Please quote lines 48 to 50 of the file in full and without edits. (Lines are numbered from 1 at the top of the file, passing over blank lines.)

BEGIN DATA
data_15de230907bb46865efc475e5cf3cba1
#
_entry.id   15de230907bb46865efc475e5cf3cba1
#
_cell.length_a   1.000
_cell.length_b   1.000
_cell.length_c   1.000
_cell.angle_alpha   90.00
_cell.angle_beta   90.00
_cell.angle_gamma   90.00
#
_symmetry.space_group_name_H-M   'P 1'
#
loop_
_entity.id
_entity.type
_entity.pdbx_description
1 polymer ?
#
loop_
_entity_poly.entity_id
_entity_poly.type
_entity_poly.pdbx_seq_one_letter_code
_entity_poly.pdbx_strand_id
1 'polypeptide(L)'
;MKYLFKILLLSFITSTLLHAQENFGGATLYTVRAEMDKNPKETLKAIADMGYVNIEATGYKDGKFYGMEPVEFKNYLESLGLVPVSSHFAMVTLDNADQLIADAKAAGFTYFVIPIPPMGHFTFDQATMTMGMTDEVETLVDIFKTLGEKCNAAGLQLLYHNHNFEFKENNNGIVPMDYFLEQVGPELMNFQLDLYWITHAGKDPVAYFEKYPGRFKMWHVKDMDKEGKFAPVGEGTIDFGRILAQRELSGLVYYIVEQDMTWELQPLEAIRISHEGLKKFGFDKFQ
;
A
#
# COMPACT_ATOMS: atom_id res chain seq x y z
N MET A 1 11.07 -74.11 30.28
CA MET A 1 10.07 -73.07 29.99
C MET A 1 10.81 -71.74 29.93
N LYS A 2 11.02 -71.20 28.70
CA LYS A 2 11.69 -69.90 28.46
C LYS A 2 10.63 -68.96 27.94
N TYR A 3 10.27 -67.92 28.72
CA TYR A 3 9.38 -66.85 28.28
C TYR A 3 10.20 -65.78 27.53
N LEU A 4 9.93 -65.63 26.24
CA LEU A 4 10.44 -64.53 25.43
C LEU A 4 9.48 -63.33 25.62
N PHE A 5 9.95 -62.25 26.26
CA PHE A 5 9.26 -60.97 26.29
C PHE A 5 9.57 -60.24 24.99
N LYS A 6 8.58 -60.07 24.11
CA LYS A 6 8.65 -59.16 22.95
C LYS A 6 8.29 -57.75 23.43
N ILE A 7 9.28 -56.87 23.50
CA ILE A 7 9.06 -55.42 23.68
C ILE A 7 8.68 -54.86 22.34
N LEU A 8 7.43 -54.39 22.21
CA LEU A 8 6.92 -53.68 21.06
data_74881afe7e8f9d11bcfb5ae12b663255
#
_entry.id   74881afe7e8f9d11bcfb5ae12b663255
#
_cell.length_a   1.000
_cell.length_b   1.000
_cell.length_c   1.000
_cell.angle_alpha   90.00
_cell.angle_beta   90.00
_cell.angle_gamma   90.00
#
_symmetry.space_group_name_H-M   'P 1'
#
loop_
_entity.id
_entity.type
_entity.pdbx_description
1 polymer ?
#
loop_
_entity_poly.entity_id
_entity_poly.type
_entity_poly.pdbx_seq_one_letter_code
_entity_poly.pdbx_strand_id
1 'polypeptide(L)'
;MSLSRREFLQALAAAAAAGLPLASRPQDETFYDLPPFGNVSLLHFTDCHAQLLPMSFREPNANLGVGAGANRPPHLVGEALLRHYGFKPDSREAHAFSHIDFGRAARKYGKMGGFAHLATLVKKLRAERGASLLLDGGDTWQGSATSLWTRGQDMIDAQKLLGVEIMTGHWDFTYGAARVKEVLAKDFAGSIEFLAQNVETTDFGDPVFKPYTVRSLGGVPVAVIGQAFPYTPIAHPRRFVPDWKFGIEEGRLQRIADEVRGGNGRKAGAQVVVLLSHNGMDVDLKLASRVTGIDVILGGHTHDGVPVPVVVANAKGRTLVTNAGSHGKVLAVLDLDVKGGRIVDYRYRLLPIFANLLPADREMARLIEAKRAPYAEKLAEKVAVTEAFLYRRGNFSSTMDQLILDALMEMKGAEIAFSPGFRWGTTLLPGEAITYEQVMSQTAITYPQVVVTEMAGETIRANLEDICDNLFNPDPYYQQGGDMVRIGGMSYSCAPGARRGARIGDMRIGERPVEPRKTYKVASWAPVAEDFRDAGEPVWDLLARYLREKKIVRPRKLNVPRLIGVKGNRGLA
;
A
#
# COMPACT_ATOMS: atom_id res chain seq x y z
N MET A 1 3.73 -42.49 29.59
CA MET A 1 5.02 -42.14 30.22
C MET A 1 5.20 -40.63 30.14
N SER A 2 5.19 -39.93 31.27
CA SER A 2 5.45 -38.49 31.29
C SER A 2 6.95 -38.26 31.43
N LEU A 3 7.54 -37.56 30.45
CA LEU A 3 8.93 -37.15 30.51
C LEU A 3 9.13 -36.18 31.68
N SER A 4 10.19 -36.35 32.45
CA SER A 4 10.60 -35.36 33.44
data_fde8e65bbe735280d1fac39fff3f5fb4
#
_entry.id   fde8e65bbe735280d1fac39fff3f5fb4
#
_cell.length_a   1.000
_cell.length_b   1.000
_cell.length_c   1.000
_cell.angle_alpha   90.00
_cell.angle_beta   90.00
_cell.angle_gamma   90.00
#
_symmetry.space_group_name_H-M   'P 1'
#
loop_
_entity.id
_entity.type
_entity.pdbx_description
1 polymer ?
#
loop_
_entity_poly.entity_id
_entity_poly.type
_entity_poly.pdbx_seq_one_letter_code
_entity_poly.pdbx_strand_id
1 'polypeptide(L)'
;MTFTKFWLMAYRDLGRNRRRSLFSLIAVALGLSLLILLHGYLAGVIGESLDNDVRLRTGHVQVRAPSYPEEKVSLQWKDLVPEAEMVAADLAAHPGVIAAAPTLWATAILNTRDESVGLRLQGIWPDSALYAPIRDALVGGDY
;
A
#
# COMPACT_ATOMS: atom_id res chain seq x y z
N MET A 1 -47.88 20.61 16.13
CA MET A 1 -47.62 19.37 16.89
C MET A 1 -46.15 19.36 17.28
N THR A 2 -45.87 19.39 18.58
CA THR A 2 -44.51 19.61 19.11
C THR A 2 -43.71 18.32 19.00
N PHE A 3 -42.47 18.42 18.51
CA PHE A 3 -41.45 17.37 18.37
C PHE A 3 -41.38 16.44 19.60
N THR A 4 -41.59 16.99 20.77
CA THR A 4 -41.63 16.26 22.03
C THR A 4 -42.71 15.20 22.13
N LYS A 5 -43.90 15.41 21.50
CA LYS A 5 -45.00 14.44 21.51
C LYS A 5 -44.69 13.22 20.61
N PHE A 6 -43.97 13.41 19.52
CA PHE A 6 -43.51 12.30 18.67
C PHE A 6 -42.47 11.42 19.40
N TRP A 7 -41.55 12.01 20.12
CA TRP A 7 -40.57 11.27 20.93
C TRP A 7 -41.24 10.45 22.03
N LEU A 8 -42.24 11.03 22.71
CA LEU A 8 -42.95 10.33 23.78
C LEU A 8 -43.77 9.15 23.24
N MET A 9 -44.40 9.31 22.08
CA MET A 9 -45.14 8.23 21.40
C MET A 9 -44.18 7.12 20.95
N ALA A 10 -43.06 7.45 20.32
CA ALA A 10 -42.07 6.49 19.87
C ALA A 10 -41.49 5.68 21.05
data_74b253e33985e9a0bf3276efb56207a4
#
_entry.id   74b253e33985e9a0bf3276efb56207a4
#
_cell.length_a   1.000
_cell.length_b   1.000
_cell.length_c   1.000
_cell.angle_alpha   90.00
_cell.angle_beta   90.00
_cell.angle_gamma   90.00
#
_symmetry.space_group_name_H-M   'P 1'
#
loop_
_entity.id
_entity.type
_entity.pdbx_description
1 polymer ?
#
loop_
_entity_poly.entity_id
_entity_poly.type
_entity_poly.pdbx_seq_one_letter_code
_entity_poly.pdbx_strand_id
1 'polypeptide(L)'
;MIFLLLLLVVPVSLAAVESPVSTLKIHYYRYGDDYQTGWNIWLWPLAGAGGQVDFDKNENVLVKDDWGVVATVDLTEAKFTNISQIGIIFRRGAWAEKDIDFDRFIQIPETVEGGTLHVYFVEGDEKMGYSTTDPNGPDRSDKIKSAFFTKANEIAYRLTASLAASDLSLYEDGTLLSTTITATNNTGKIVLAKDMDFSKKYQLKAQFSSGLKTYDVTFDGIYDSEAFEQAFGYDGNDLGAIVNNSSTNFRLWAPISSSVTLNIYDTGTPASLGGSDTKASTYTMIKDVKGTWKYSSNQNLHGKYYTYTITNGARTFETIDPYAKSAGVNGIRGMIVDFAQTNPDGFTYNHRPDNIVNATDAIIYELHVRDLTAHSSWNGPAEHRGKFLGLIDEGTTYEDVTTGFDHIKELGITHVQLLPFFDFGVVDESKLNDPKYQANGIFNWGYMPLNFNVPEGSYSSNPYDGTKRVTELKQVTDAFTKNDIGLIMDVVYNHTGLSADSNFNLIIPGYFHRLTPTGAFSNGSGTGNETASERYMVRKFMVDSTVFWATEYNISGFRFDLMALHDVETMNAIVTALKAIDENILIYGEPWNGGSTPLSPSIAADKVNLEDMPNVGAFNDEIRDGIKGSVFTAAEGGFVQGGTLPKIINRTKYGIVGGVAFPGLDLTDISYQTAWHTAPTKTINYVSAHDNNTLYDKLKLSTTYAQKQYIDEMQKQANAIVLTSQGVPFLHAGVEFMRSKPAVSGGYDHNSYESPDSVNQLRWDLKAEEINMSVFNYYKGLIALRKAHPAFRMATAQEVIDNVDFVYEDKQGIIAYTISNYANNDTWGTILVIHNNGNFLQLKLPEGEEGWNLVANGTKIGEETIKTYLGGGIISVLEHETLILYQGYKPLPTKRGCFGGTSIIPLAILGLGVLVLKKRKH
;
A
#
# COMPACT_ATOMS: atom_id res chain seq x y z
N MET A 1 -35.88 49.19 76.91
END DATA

C LYS A 6 8.29 -57.75 23.43
N ILE A 7 9.28 -56.87 23.50
CA ILE A 7 9.06 -55.42 23.68